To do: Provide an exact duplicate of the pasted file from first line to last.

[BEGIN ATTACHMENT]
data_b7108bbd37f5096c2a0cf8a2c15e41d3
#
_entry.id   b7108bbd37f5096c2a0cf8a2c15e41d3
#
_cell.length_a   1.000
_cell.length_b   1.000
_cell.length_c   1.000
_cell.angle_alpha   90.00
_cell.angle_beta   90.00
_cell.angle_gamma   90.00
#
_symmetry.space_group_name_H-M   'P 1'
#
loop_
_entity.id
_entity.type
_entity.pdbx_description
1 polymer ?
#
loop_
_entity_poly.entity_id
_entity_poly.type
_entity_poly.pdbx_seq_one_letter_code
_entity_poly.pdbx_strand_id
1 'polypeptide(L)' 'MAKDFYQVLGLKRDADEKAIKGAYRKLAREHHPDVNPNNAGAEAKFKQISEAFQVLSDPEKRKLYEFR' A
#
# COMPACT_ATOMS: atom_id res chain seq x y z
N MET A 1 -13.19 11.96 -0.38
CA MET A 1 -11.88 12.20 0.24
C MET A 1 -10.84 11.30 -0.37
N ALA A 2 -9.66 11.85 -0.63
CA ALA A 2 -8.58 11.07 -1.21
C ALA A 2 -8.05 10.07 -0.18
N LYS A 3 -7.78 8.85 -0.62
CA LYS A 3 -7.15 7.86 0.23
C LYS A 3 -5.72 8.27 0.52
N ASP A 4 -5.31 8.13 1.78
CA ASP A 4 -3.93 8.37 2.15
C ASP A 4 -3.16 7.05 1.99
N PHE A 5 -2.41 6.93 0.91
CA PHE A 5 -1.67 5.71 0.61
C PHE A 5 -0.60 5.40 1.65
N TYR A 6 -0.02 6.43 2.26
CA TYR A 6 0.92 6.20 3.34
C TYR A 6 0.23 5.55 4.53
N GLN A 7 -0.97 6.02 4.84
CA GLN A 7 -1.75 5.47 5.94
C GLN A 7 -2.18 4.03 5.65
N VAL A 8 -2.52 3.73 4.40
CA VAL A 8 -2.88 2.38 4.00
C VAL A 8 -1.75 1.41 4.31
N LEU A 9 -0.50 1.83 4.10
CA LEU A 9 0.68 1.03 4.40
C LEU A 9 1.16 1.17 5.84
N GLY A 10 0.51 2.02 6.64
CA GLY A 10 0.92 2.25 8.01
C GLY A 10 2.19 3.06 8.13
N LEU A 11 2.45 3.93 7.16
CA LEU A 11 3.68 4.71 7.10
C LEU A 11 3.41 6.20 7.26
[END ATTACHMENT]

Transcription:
data_b7108bbd37f5096c2a0cf8a2c15e41d3
#
_entry.id   b7108bbd37f5096c2a0cf8a2c15e41d3
#
_cell.length_a   1.000
_cell.length_b   1.000
_cell.length_c   1.000
_cell.angle_alpha   90.00
_cell.angle_beta   90.00
_cell.angle_gamma   90.00
#
_symmetry.space_group_name_H-M   'P 1'
#
loop_
_entity.id
_entity.type
_entity.pdbx_description
1 polymer ?
#
loop_
_entity_poly.entity_id
_entity_poly.type
_entity_poly.pdbx_seq_one_letter_code
_entity_poly.pdbx_strand_id
1 'polypeptide(L)' 'MAKDFYQVLGLKRDADEKAIKGAYRKLAREHHPDVNPNNAGAEAKFKQISEAFQVLSDPEKRKLYEFR' A
#
# COMPACT_ATOMS: atom_id res chain seq x y z
N MET A 1 -13.19 11.96 -0.38
CA MET A 1 -11.88 12.20 0.24
C MET A 1 -10.84 11.30 -0.37
N ALA A 2 -9.66 11.85 -0.63
CA ALA A 2 -8.58 11.07 -1.21
C ALA A 2 -8.05 10.07 -0.18
N LYS A 3 -7.78 8.85 -0.62
CA LYS A 3 -7.15 7.86 0.23
C LYS A 3 -5.72 8.27 0.52
N ASP A 4 -5.31 8.13 1.78
CA ASP A 4 -3.93 8.37 2.15
C ASP A 4 -3.16 7.05 1.99
N PHE A 5 -2.41 6.93 0.91
CA PHE A 5 -1.67 5.71 0.61
C PHE A 5 -0.60 5.40 1.65
N TYR A 6 -0.02 6.43 2.26
CA TYR A 6 0.92 6.20 3.34
C TYR A 6 0.23 5.55 4.53
N GLN A 7 -0.97 6.02 4.84
CA GLN A 7 -1.75 5.47 5.94
C GLN A 7 -2.18 4.03 5.65
N VAL A 8 -2.52 3.73 4.40
CA VAL A 8 -2.88 2.38 4.00
C VAL A 8 -1.75 1.41 4.31
N LEU A 9 -0.50 1.83 4.10
CA LEU A 9 0.68 1.03 4.40
C LEU A 9 1.16 1.17 5.84
N GLY A 10 0.51 2.02 6.64
CA GLY A 10 0.92 2.25 8.01
C GLY A 10 2.19 3.06 8.13
N LEU A 11 2.45 3.93 7.16
CA LEU A 11 3.68 4.71 7.10
C LEU A 11 3.41 6.20 7.26